Category Archives: EVENTS

Kebesusai(Oita)

The Kebesu Festival is a major fall festival held at Iwakura Shrine each year. At this unusual festival, participants are liberally subjected to the sparks from leaping flames. Shrine guardians clad in white playfully chase onlookers with boughs of burning leaves. The shrieks of women and children alike echo across the night sky, bringing the festival to its peak of excitement. The glint of the sacred flames lights up onlookers’ faces as they gaze in awe at these subtly enchanting proceedings. It is said that those upon whom a spark alights will enjoy sound health for years to come. There are no records of the festival’s origin nor on the etymology of the strange word “Kebesu” — everything about this rite remains a mystery.

…continue reading

    

Letters from Japan: “Ghosted in Portugal”

Ghosted in Portugal Ask Hilary

Hi Hilary,

I’m writing from Portugal and I was in a relationship with a Japanese guy. But before I talk about my story, I want to give you some context [summarized]:

Seven years ago, my ex-boyfriend came to Portugal to marry a girl that he had only known for 15 days. They didn’t really have a marriage—he wanted a Portuguese visa basically. I met him five years ago and we became friends; during that time they got divorced and we developed feelings for each other.

After dating for a month he wanted to move in with me, but I told him I wanted to wait until we had a stronger relationship. We made plans for the future (marriage, kids) and traveled together. Suddenly during this trip, he said we were moving too fast, but that he still loved me. After we returned to Portugal (dating for 6 months), he disappeared, then messaged me asking for some time alone.

I found out he was meeting up with his ex-wife, and other female friends. I asked him to explain, and he asked for a month to himself; I asked about the future of our relationship and he never gave me a clear answer. It felt like he wanted me to break up with him. After a few days, he was messaging me like nothing had happened. This pattern continued until I called him out, telling him how he was the one that started the serious future discussions, and he said that he never wanted a girlfriend in the first place. After the fact, I learned he’d been dating eight other women including his ex-wife, and all the relationships had the same pattern—gets serious fast, then fizzles out into nothing, while he dates other women at the same time.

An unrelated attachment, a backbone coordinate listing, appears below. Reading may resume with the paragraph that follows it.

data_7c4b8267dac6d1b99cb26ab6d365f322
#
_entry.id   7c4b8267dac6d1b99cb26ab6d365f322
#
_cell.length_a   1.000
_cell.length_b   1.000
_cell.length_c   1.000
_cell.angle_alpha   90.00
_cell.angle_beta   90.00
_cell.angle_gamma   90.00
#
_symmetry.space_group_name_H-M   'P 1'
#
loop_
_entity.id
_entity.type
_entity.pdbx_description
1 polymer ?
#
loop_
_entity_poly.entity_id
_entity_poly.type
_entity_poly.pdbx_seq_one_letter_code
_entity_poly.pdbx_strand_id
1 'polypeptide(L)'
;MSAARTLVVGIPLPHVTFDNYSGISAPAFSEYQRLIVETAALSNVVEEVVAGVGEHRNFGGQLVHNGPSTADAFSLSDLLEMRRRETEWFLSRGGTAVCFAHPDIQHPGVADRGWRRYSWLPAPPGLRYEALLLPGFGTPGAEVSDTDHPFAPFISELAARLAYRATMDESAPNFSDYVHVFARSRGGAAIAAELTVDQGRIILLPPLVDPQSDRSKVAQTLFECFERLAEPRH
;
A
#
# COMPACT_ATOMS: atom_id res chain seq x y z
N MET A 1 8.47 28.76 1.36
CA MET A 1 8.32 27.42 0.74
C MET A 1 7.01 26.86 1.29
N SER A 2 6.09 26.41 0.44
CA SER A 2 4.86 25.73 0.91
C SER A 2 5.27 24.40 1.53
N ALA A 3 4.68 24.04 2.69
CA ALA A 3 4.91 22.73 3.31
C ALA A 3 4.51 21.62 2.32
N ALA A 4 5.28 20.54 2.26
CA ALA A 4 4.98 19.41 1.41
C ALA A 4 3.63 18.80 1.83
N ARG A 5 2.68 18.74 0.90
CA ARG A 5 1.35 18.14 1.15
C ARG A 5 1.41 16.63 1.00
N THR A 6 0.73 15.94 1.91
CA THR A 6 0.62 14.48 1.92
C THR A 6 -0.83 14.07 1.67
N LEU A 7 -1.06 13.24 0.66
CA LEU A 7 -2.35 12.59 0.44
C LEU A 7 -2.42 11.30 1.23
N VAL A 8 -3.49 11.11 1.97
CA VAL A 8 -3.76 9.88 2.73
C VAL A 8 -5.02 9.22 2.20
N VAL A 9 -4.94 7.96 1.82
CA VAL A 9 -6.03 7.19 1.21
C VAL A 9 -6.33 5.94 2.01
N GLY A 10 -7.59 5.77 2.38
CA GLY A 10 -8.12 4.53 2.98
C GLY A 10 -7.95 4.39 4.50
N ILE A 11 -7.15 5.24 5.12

My main question: I know that “ghosting” …continue reading

    

Tokyo Woman’s Christian University 2019

November 9 (Sat) and 10 (Sun), 2019 Tokyo Women’s University 66th VERA Festival

This year’s theme is “Beginning”
With the theme of taking a further step this year, we
have prepared a number of plans for all executive committee members!
Various stage plans such
as miscon, hair arrangements, aroma craft creations unique to girls’ colleges, mini-games, flea markets, Yuki Furukawa’s talk show, and other events that many people can enjoy! You can eat delicious food!
In addition, products that collaborate with local shopping streets, as well as collaboration goods from Hello Kitty and the official character “VERABE” of the VERA festival will be on sale! Both are limited to VERA Festival! ❤
We also have a cafe where you can consult with current students for students!
All executive committee members are looking forward to your visit!

…continue reading

    

Kishiwada Danjiri festival (September festival) 2019

The Danjiri Float Festival is said to have its origin in Inari-Sai (Festival of the Grain God), which had been held to pray for a rich harvest of grain by Load Nagayasu Okabe, the then feudal lord of Kishiwada Castle during the Genroku Era (1688 – 1704). On those days the castle gate was opened to the public and the townspeople pull Danjiri into the castle ground to show various performances to the Lord.
Later, this festival became the whole events for three villages called SANGO, that is, for merchants, farmers and fishermen. It was really the great for a number of townspeople and greatly supported by them.
Int he old days, “Kishiwada Kentka Maturi” (The Fighting Festival) became the festival’s unofficial name as the exitement turned to competition, and each Danjiri raced and sometimes collided and crashed.
Danjiri Matsuri, whose tradition more than 300 years is the very pride of Kishiwada townspeople, is held on Saturday and Sunday, previous days of Respect for the Aged Day (Monday) of every year with 34 Danjiris playing a soul-stirring and heroic show in the castle town. Today in Japan, we can’t find out similar festivals which are so traditional and cultural as the scale seen in Kishiwada Festival that is excellently managed under orderly control.

…continue reading